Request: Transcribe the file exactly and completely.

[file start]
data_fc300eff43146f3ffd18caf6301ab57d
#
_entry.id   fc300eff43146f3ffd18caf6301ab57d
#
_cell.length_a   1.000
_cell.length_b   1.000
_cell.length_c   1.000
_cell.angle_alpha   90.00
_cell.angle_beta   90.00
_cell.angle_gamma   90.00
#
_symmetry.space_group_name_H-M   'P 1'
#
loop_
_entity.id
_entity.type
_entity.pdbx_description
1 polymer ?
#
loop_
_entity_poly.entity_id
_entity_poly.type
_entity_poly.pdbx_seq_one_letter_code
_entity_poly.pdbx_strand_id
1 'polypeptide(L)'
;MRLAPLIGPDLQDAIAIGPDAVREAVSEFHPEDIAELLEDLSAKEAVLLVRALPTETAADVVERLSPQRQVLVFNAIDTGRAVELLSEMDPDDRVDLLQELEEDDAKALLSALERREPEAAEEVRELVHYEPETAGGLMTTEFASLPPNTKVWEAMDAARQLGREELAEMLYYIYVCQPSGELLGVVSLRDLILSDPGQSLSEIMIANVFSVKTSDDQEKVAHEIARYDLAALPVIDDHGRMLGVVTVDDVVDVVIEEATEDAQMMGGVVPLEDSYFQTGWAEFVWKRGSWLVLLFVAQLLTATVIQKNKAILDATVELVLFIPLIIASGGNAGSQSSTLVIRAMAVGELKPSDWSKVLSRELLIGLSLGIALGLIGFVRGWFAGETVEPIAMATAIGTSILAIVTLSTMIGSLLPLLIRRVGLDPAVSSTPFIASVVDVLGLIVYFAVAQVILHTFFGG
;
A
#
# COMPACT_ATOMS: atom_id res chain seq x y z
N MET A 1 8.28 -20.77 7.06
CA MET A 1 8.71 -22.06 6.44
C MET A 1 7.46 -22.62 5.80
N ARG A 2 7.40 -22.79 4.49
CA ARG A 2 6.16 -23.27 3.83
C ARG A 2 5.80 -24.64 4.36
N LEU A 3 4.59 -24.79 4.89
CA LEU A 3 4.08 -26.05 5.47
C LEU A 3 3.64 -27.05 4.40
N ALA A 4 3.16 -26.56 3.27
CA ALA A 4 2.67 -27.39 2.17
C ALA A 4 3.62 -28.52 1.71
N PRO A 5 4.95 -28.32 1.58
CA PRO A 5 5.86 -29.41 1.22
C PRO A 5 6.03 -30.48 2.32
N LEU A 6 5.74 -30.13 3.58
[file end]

data_fc300eff43146f3ffd18caf6301ab57d
#
_entry.id   fc300eff43146f3ffd18caf6301ab57d
#
_cell.length_a   1.000
_cell.length_b   1.000
_cell.length_c   1.000
_cell.angle_alpha   90.00
_cell.angle_beta   90.00
_cell.angle_gamma   90.00
#
_symmetry.space_group_name_H-M   'P 1'
#
loop_
_entity.id
_entity.type
_entity.pdbx_description
1 polymer ?
#
loop_
_entity_poly.entity_id
_entity_poly.type
_entity_poly.pdbx_seq_one_letter_code
_entity_poly.pdbx_strand_id
1 'polypeptide(L)'
;MRLAPLIGPDLQDAIAIGPDAVREAVSEFHPEDIAELLEDLSAKEAVLLVRALPTETAADVVERLSPQRQVLVFNAIDTGRAVELLSEMDPDDRVDLLQELEEDDAKALLSALERREPEAAEEVRELVHYEPETAGGLMTTEFASLPPNTKVWEAMDAARQLGREELAEMLYYIYVCQPSGELLGVVSLRDLILSDPGQSLSEIMIANVFSVKTSDDQEKVAHEIARYDLAALPVIDDHGRMLGVVTVDDVVDVVIEEATEDAQMMGGVVPLEDSYFQTGWAEFVWKRGSWLVLLFVAQLLTATVIQKNKAILDATVELVLFIPLIIASGGNAGSQSSTLVIRAMAVGELKPSDWSKVLSRELLIGLSLGIALGLIGFVRGWFAGETVEPIAMATAIGTSILAIVTLSTMIGSLLPLLIRRVGLDPAVSSTPFIASVVDVLGLIVYFAVAQVILHTFFGG
;
A
#
# COMPACT_ATOMS: atom_id res chain seq x y z
N MET A 1 8.28 -20.77 7.06
CA MET A 1 8.71 -22.06 6.44
C MET A 1 7.46 -22.62 5.80
N ARG A 2 7.40 -22.79 4.49
CA ARG A 2 6.16 -23.27 3.83
C ARG A 2 5.80 -24.64 4.36
N LEU A 3 4.59 -24.79 4.89
CA LEU A 3 4.08 -26.05 5.47
C LEU A 3 3.64 -27.05 4.40
N ALA A 4 3.16 -26.56 3.27
CA ALA A 4 2.67 -27.39 2.17
C ALA A 4 3.62 -28.52 1.71
N PRO A 5 4.95 -28.32 1.58
CA PRO A 5 5.86 -29.41 1.22
C PRO A 5 6.03 -30.48 2.32
N LEU A 6 5.74 -30.13 3.58